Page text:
Knee-jerk reactions to the massacre at a school in Connecticut have been distressing because, in too many cases, they have been displays of what politicians do best - suggest quick, politically correct "fixes" to make it appear government is doing something.
Pleas for more thoughtful, effective action then become sidetracked and, all too often, forgotten.
In Washington, President Barack Obama and some members of Congress, both Democrats and Republicans, are calling for a new ban on sale of "assault rifles" and high-capacity ammunition clips for guns. Obama has said he wants action on the proposal in January.
U.S. Sen. Joe Manchin, D-W.Va., may well become a sort of "poster lawmaker" for such action. On Monday, he suggested that bans on sale of certain types of guns and ammunition magazines should be discussed. And because Manchin has been a staunch supporter of Second Amendment rights, proponents of gun control have seized upon his comments as alleged proof of some sort of consensus on the issue.
But Manchin has protested his position is being taken out of context. What he said was that gun control, mental health issues, school security and all other matters involved in avoiding mass murder of children should be discussed. He is right - and everything he said should be listened to by Obama and Manchin's fellow members of Congress.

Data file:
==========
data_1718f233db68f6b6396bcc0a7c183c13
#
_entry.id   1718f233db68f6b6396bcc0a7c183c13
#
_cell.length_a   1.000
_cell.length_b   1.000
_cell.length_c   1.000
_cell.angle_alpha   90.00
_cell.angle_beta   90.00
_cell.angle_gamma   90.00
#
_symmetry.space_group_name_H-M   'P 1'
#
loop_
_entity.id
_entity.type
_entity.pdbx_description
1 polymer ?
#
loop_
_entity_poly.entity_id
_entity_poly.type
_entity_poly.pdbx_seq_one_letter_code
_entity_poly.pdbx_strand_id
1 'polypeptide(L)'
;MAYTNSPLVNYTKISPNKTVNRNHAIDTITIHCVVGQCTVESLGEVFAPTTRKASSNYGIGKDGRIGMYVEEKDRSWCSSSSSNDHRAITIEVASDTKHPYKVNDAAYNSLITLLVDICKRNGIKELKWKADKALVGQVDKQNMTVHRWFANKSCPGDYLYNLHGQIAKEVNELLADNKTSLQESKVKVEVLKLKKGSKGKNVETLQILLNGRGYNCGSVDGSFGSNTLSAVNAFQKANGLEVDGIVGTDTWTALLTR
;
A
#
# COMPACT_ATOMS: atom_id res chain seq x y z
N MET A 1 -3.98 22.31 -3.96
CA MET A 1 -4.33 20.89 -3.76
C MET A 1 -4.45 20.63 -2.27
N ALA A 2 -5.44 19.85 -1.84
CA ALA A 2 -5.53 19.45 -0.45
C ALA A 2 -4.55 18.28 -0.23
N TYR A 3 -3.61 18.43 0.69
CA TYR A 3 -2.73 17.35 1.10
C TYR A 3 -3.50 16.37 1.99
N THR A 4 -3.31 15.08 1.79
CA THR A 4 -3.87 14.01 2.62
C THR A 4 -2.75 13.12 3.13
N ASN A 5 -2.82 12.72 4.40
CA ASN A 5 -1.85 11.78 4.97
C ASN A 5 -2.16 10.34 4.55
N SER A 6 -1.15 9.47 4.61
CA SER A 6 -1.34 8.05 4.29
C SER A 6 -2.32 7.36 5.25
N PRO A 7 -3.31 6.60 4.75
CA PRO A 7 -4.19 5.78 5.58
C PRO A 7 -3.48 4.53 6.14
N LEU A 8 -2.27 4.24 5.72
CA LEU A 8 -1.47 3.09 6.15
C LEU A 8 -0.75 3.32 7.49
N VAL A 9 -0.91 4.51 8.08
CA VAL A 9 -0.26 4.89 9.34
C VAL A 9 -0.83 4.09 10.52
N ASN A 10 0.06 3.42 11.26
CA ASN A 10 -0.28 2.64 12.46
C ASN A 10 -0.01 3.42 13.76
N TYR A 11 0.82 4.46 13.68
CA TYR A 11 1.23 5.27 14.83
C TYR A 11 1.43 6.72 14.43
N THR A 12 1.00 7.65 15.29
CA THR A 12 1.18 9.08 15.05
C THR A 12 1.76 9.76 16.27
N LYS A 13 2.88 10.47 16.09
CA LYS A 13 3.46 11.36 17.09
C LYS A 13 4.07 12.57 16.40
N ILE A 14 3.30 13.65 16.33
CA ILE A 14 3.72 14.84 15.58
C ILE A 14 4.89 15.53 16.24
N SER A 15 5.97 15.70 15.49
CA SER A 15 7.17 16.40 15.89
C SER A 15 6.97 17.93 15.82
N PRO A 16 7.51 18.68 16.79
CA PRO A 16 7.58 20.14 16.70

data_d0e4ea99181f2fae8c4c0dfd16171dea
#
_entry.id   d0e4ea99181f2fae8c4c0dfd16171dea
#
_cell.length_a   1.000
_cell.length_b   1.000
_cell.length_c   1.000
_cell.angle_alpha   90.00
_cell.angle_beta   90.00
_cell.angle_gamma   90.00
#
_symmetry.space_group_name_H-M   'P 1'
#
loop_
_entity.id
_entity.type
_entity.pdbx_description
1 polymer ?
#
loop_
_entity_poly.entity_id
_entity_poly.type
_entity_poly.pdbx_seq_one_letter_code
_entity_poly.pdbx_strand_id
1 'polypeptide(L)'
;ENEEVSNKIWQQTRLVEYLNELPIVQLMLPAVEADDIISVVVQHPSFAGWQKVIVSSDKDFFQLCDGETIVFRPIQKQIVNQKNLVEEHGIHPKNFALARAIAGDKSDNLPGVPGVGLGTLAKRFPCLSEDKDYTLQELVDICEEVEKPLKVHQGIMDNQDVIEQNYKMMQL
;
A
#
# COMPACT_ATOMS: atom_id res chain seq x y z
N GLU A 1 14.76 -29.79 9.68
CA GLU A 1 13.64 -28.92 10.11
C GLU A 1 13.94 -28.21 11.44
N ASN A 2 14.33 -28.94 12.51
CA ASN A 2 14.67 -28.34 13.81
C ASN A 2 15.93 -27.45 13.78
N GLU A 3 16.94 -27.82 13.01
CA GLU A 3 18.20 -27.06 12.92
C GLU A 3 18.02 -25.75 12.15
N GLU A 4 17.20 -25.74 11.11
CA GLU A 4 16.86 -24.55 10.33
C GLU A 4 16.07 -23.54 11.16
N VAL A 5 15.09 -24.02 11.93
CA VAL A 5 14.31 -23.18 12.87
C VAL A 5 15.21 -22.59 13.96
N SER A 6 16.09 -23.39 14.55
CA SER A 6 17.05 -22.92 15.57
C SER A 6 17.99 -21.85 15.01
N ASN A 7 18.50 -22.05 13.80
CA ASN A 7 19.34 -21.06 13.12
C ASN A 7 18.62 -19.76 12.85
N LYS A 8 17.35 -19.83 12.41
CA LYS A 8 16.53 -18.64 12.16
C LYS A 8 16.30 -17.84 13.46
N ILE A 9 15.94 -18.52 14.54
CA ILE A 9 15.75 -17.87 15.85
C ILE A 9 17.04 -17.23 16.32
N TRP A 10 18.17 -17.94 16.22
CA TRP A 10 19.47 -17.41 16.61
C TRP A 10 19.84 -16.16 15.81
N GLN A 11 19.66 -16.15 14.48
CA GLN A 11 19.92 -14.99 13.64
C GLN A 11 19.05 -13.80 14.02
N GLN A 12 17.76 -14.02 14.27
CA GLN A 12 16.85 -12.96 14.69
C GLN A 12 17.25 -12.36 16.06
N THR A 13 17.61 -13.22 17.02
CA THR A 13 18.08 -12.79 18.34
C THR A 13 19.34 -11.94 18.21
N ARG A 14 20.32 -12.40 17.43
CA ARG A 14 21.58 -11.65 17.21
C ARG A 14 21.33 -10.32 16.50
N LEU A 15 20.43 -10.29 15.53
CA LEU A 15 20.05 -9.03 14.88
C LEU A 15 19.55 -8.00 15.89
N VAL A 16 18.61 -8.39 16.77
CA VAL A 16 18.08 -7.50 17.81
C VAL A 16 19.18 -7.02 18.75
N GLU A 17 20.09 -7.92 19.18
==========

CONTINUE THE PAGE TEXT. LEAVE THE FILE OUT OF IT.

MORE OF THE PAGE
Even when attempts to look at the fearful problem of mass murder objectively are made, there is danger they will be diluted into uselessness by the political culture. For example, U.S. Sen. Jay Rockefeller, also D-W.Va., has suggested studying whether there is a link between violent video games and the kind of mental illness that sometimes results in murder. But if history is any guide, Rockefeller's idea will end in a few congressional hearings with celebrity witnesses - and no real insights.
Congress and the White House seem eager to lavish taxpayers' money on research of questionable value. For example, the federal government spent nearly $1 million on a study that found male fruit flies are sexually attracted to young female fruit flies.
Yet has the government ever funded research to determine whether there is a link between the rampage killer mentality and guns designed to look (but not operate) like the military's M-4 and M-16 rifles? Not to our knowledge.
Manchin is right. Everything - including whether a cultural phenomenon beyond government's control is to blame for some mass murders - needs to be on the table. A year or two from now, if another school is invaded by a homicidal maniac, our consciences will not be salved by the thought that in the wake of the Newtown horror, we did something. That's not good enough when our children's lives are at stake.